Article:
Bathrobes were a must for little girls who were posing in the front yard with their brother and dog but boys will be boys.

We had a fence too, even a gate. At night our Dad would let our horse, Scout, out of the pasture so he could roam around in our yard. Many mornings I would wake up to see Scout’s nose pressed against the window screen. (we didn’t have air conditioning back then but I rarely remember being hot. How is that?) There’s nothing like being awakened by a sneezing horse.

bobbycutestinker.jpg

Our Dad went to New Orleans while he was in Louisiana for the Fast Pitch Mens’ Regional Tournament but all my brother got was a cute little stinker teeshirt.

I find myself turning away from the news today, looking through old family pictures on our family’s internet site. My parents are holding on to all the albums of the past, treasuring them like rare jewels. When any of us manage to make off with a photo we have to promise to return it.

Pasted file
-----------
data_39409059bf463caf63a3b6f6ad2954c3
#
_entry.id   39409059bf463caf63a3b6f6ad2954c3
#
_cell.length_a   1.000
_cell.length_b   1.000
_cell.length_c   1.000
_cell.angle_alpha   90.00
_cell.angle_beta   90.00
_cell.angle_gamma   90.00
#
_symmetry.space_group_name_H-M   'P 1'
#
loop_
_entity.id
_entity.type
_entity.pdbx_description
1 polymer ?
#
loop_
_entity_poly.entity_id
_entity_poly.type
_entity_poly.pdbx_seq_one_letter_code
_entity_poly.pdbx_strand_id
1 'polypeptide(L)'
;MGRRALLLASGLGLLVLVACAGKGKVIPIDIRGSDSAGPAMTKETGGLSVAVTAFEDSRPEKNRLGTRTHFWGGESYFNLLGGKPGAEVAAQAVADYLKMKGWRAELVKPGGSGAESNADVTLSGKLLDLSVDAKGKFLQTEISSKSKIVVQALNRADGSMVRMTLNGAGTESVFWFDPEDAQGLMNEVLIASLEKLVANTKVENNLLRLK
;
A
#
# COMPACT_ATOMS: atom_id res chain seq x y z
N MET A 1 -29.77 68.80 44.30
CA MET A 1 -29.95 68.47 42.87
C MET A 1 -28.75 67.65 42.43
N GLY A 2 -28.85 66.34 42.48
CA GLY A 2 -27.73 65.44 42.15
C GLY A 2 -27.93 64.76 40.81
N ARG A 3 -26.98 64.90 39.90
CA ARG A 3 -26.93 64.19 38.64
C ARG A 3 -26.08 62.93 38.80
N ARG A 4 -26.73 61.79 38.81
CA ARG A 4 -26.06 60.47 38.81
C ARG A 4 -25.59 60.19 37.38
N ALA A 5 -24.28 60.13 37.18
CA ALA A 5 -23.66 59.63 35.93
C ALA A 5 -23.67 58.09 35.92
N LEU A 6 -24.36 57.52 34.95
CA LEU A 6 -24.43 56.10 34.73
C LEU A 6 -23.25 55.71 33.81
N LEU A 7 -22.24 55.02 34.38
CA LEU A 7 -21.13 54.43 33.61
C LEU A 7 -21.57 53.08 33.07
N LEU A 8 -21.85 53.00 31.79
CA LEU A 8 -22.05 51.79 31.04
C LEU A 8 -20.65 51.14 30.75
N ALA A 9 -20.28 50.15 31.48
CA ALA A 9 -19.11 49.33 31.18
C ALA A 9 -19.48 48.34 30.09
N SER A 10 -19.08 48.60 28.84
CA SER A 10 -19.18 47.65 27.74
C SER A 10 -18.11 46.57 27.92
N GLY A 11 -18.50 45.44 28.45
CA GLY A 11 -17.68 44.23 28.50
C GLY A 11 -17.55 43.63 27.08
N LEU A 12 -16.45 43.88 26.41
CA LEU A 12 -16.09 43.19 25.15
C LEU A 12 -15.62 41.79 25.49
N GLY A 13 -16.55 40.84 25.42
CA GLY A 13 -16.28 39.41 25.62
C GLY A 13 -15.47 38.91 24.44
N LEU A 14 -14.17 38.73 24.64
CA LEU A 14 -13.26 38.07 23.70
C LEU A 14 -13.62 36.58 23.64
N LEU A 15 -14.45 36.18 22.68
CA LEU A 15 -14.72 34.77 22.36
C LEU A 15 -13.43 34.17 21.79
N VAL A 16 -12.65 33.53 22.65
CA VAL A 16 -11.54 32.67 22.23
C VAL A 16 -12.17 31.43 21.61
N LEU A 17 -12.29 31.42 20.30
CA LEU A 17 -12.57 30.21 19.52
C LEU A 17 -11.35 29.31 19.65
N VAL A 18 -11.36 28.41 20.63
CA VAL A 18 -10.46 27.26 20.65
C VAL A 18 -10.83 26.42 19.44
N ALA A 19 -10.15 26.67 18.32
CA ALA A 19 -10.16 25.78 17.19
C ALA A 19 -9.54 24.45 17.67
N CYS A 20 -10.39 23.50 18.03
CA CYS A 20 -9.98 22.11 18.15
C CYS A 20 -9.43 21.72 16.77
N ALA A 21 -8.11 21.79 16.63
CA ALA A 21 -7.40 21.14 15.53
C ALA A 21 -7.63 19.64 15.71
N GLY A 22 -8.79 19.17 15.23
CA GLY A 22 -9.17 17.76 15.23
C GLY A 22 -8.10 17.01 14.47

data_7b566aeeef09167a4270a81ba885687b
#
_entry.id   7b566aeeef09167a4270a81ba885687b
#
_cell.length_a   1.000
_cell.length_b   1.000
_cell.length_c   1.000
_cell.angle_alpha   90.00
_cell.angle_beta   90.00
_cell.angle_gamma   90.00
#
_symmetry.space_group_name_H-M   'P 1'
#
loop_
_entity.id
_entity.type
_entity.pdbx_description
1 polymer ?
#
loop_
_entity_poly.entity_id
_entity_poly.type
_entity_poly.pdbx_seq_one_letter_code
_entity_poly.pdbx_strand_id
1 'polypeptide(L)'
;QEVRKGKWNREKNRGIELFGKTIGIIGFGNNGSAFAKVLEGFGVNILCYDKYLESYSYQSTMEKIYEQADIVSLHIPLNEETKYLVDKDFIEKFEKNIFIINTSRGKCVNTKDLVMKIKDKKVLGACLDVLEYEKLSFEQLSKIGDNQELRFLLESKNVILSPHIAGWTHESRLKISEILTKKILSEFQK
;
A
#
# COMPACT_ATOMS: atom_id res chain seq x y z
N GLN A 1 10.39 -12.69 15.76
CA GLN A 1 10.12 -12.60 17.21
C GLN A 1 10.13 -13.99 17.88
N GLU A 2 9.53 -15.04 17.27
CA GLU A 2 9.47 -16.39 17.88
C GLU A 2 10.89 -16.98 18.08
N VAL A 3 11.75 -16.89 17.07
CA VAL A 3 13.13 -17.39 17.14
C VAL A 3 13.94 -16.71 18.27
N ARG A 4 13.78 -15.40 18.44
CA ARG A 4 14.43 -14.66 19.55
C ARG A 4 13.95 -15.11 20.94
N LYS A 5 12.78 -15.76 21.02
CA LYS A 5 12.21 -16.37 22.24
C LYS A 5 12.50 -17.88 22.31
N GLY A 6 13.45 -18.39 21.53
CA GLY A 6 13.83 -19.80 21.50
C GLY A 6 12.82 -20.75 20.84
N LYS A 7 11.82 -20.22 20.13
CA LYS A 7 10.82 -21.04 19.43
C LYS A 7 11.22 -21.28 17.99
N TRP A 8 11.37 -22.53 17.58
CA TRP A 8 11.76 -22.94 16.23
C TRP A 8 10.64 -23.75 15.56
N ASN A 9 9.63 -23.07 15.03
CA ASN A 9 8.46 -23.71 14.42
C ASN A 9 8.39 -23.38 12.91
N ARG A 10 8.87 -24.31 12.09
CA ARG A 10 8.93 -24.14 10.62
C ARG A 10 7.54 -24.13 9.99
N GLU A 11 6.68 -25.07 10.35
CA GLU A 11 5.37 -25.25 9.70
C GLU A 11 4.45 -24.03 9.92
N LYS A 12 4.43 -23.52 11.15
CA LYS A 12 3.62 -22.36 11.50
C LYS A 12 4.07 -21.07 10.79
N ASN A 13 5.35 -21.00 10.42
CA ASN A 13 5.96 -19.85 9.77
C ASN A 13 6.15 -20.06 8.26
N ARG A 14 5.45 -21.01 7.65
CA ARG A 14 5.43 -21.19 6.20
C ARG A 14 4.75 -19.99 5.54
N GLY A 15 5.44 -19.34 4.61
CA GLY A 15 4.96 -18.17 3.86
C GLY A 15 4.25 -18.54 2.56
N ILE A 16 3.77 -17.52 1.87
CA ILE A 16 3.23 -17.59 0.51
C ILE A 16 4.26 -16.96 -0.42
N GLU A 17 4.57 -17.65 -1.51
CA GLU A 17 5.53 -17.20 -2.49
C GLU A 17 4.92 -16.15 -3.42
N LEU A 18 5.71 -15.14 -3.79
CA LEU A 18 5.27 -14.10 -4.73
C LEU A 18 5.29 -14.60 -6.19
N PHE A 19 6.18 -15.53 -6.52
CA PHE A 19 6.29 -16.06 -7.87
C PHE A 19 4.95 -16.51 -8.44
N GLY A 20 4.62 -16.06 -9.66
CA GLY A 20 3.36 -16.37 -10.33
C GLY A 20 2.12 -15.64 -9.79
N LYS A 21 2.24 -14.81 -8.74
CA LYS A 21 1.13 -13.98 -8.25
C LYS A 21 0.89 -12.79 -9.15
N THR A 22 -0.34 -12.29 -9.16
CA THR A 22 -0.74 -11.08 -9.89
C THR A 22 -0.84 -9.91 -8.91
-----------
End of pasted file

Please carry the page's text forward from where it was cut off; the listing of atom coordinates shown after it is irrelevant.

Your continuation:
I’ve been thinking of our old homeplace for a while now. Like many neighborhoods, apartments were built down the block in the late sixties, nice at first but by the mid-seventies, attracting all the wrong sort. My parents bought another house the year I married but held on to the land and the little house.

This past winter they sold the land. The house had been moved out to the country several years ago.

So now, memories are all that is left of a happy childhood. (and photos) There’s no more picket fence, Scout the horse, or romping through the woods playing cowboys and Army. No more 1948 Chevy. Or bicycle races. The neighborhood has turned ugly, with slummy apartments full of neglected children and drug pushers roaming the streets.

Once we had few neighbors, only open fields, trees and a house on the end of the block with an elderly couple who befriended our parents.

I remember when our Italian neighbors, the Portas, moved into their newly constructed house. We became friends with their four children immediately. Mr. Porta was a generous man who would bring home leftovers from his restaurant to feed the cats, dogs and chickens who lived in our neighborhood. He liked to drive his car with the driver side window open so he could hang his arm out. He did it so often the paint wore off on the side, leaving an imprint of his arm.

When there was a death in our family, Mr. Porta brought over his wonderful hickory smoked beef with his delicious secret recipe barbecue sauce. The Portas were Catholics and through them, I learned about Catholic beliefs and customs. I watched Mrs. Porta pray her rosary faithfully when her son, Butch, was in Vietnam.